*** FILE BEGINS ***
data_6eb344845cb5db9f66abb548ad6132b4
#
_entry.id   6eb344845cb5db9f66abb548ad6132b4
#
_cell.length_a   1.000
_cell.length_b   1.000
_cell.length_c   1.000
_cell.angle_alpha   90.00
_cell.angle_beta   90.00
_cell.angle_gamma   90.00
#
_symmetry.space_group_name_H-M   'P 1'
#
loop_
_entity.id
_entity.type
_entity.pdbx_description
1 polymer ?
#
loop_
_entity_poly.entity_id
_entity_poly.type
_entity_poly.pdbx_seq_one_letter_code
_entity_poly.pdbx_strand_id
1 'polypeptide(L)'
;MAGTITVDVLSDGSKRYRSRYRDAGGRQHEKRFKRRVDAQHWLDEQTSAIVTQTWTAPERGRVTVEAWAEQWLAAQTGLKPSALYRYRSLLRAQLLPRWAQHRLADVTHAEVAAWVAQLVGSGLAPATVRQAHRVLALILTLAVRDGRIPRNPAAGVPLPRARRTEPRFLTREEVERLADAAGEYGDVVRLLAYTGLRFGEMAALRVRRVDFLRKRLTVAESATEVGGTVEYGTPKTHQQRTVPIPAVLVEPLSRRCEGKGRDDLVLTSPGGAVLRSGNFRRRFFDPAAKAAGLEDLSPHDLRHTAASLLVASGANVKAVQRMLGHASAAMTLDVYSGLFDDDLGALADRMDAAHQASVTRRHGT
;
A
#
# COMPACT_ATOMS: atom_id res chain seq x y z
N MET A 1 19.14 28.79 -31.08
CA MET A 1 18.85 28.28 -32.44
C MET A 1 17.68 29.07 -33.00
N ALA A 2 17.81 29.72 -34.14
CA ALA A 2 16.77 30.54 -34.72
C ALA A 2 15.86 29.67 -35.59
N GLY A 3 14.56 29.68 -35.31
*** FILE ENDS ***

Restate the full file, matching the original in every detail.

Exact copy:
data_6eb344845cb5db9f66abb548ad6132b4
#
_entry.id   6eb344845cb5db9f66abb548ad6132b4
#
_cell.length_a   1.000
_cell.length_b   1.000
_cell.length_c   1.000
_cell.angle_alpha   90.00
_cell.angle_beta   90.00
_cell.angle_gamma   90.00
#
_symmetry.space_group_name_H-M   'P 1'
#
loop_
_entity.id
_entity.type
_entity.pdbx_description
1 polymer ?
#
loop_
_entity_poly.entity_id
_entity_poly.type
_entity_poly.pdbx_seq_one_letter_code
_entity_poly.pdbx_strand_id
1 'polypeptide(L)'
;MAGTITVDVLSDGSKRYRSRYRDAGGRQHEKRFKRRVDAQHWLDEQTSAIVTQTWTAPERGRVTVEAWAEQWLAAQTGLKPSALYRYRSLLRAQLLPRWAQHRLADVTHAEVAAWVAQLVGSGLAPATVRQAHRVLALILTLAVRDGRIPRNPAAGVPLPRARRTEPRFLTREEVERLADAAGEYGDVVRLLAYTGLRFGEMAALRVRRVDFLRKRLTVAESATEVGGTVEYGTPKTHQQRTVPIPAVLVEPLSRRCEGKGRDDLVLTSPGGAVLRSGNFRRRFFDPAAKAAGLEDLSPHDLRHTAASLLVASGANVKAVQRMLGHASAAMTLDVYSGLFDDDLGALADRMDAAHQASVTRRHGT
;
A
#
# COMPACT_ATOMS: atom_id res chain seq x y z
N MET A 1 19.14 28.79 -31.08
CA MET A 1 18.85 28.28 -32.44
C MET A 1 17.68 29.07 -33.00
N ALA A 2 17.81 29.72 -34.14
CA ALA A 2 16.77 30.54 -34.72
C ALA A 2 15.86 29.67 -35.59
N GLY A 3 14.56 29.68 -35.31